Like the regular-sized copper wires that power our lamps and computers, miniscule copper nanowires are great at conducting electricity. Duke Professor Benjamin Wiley and his team are investigating how to brew up films thin sheets of copper nanowires that are precisely tailored to work as inexpensive, transparent electrodes in devices like touch screens, light-emitting diodes, and solar cells.
For David Johnston, drones are the perfect surveillance tool to spy on marine wildlife. Johnston and his team of ecologists, stationed at the Duke Marine Lab in Beaufort, NC, use unmanned aerial systems rigged with cameras and infrared sensors to map coastal habitats, like oyster reefs and seagrass, and to track ocean species like seals, sea turtles and sharks.
Turbulent storms in stock price and demand are illuminated in this Mahato-winning illustration by Ashleigh Swingler. Created using software developed by Laurens Howle, the zig-zagging line shows swings in the price of Nasdaq’s QQQ stock during January 2016: a zig to the left signals a price drop, and a zag to the right signals a price increase.
It takes a well-trained eye to spot an irregular heartbeat in the peaks and valleys of an electrocardiogram. The same goes for identifying an extinct ape from a single fossilized tooth, or telling an original van Gogh from a fake.
But in recent years, applied mathematician Ingrid Daubechies has been training computers to churn through ECG tracings, high-resolution scans of fossils, paintings and other complex digital data and work things out automatically.
Once they've mastered the skills of toddlerhood, humans are pretty good at what roboticists call "motion planning"—reaching around obstacles to precisely pick up a soda in a crowded fridge, or slipping their hands around a screen to connect an unseen cable.
But for robots with multi-jointed arms, motion planning is a hard problem that requires time-consuming computation. Simply picking an object up in an environment that has not been pre-engineered for the robot may require several seconds of computation.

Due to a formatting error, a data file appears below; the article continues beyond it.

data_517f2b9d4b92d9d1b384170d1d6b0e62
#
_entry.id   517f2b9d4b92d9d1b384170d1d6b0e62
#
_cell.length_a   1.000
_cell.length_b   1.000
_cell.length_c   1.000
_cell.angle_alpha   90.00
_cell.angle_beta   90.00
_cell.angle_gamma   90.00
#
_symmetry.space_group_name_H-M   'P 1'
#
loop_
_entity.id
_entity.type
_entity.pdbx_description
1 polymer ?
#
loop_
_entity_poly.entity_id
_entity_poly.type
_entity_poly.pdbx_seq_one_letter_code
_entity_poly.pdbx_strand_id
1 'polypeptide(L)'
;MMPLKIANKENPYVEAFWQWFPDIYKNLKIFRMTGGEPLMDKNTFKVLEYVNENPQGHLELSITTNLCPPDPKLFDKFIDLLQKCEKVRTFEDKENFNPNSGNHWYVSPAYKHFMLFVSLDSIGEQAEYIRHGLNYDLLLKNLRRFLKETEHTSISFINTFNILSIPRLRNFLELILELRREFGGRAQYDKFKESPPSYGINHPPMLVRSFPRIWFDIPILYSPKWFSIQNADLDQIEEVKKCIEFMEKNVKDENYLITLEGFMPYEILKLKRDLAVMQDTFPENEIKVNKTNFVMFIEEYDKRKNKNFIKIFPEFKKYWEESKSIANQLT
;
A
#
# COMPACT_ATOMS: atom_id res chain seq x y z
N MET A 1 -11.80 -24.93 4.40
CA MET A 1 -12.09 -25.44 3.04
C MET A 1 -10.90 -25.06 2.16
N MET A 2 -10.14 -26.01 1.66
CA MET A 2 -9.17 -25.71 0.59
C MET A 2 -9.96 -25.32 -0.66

Researchers from Duke University and UNC-Chapel Hill are testing the ability of drones to detect sharks in coastal waterways.
In a collaborative study funded by North Carolina Aquariums, the researchers are examining whether drones can effectively pinpoint bonnethead sharks in different habitats and water conditions.
The electrical conductivity of a sheet of graphene under a magnetic field is depicted by the colors in these two images. As the magnetic field increases from the bottom to the top of the image, the conductivity decreases (brighter colors). Superconductivity should only exist at low magnetic fields, as seen in the left panel.
Less than three months after devastating floods washed over parts of South Carolina, Duke’s ResearchMobile trundled down to Columbia, one of the hardest-hit areas, and set up shop in the parking lot of a shuttered Piggly Wiggly. Eight Duke students and two faculty spent part of their winter break to sit down with locals in a cubicle in the upfitted RV and say, “Tell us about what happened and how it affected you.”
Treatments for devastating diseases like cancer and HIV sometimes begin with a single cell. These gold spirals, each thinner than a human hair, are part of a cell-sorting microchip developed by Benjamin Yellen’s team at the Pratt School of Engineering. When an electric field is applied, each spiral acts as a miniature antenna, producing electric forces that exert precise control on biological cells.